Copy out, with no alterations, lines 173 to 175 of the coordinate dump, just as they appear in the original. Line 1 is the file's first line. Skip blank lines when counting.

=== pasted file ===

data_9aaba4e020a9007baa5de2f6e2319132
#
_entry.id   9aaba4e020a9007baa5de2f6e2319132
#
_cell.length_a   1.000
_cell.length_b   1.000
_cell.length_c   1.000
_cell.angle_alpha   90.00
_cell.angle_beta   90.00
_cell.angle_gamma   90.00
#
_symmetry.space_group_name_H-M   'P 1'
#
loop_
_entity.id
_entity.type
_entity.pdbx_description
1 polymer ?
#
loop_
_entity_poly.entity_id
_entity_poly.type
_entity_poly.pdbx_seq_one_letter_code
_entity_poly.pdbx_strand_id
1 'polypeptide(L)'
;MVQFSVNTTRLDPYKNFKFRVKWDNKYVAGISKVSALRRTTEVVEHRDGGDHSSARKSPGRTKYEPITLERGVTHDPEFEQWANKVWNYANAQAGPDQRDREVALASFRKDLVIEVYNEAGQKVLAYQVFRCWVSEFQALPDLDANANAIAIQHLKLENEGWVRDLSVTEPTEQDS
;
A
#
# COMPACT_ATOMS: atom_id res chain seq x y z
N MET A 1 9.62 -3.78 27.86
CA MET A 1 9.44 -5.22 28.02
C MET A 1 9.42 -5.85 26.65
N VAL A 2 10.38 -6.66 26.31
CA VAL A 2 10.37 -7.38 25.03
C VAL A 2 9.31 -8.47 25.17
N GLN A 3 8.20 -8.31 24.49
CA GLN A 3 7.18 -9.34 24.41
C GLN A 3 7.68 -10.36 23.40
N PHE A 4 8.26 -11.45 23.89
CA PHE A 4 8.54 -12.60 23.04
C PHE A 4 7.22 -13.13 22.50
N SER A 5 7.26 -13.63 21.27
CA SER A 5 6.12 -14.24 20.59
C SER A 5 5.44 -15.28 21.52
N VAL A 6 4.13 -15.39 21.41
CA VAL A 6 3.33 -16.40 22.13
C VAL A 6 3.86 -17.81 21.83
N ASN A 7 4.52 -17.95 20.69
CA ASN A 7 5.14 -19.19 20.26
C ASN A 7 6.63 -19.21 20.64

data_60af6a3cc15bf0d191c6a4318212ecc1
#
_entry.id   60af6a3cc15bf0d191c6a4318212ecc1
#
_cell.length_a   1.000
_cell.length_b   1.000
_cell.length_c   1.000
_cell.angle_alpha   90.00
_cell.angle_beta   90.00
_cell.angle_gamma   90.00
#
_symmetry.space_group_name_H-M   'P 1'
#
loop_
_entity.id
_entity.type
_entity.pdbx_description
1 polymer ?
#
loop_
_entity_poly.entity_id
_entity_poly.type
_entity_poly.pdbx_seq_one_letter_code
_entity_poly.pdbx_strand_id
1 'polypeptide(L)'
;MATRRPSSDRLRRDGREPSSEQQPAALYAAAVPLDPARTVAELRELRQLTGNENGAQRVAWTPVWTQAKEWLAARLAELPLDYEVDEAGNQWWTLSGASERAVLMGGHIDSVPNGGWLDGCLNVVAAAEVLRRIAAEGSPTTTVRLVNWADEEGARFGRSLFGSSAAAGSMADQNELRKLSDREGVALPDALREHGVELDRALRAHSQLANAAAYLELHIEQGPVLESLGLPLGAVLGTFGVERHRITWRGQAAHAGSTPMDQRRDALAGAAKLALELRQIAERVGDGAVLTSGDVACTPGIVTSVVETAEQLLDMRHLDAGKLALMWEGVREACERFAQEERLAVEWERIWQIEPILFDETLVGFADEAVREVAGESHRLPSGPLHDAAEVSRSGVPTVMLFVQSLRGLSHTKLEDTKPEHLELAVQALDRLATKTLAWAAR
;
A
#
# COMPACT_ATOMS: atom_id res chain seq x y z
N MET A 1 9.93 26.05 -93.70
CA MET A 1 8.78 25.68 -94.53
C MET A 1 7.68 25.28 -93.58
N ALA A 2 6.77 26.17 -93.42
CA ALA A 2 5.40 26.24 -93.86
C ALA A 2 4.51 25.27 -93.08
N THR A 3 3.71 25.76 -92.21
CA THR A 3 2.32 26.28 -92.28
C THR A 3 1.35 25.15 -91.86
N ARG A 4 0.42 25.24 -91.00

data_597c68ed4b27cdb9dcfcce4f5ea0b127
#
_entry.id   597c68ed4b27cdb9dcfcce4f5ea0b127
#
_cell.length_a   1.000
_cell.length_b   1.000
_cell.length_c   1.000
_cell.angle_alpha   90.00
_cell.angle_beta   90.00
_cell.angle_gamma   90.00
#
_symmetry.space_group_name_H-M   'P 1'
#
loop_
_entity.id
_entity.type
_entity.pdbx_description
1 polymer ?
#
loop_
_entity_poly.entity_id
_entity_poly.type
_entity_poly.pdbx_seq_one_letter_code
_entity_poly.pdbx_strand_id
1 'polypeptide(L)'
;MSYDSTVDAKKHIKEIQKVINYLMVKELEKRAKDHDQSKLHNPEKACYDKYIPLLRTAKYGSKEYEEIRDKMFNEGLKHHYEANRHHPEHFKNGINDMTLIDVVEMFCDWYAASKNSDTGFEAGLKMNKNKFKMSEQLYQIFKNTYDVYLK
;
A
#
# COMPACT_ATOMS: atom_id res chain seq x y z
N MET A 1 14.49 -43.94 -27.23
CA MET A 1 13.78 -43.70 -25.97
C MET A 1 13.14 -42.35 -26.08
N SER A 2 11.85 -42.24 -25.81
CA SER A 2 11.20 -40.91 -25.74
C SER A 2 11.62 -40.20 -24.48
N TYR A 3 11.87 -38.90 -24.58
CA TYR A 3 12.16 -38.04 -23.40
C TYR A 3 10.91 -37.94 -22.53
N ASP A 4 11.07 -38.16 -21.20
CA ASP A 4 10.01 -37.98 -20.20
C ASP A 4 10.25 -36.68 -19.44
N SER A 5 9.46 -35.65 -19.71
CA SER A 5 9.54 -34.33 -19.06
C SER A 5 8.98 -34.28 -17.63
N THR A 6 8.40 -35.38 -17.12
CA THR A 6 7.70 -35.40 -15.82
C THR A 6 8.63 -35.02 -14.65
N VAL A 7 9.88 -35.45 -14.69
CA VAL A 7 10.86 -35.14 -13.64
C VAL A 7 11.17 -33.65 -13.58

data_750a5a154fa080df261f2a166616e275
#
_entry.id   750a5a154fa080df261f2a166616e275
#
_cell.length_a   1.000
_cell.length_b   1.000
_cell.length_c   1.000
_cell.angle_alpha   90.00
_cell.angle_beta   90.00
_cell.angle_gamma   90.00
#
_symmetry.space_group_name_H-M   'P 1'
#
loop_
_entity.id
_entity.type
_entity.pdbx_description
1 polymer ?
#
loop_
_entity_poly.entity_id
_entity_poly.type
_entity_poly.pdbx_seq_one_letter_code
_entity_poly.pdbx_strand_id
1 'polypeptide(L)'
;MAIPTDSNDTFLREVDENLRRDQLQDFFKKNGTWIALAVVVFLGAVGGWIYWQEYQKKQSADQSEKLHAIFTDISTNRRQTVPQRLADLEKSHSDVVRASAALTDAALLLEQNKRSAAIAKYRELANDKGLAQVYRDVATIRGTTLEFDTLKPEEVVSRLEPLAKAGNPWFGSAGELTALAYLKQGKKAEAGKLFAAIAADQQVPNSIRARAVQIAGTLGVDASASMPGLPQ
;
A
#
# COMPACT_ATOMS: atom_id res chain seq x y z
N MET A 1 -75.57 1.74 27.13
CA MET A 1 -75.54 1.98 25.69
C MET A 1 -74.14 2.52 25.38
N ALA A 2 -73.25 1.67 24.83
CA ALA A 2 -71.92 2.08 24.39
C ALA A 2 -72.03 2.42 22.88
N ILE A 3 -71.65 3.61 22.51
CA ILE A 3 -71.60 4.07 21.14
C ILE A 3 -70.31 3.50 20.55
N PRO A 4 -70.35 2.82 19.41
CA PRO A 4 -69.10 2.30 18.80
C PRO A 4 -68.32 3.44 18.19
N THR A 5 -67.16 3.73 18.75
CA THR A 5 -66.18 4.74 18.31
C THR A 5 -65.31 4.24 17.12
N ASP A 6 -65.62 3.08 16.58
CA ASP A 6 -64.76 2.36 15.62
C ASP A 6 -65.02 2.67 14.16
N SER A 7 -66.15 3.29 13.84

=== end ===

N MET A 1 -75.57 1.74 27.13
CA MET A 1 -75.54 1.98 25.69
C MET A 1 -74.14 2.52 25.38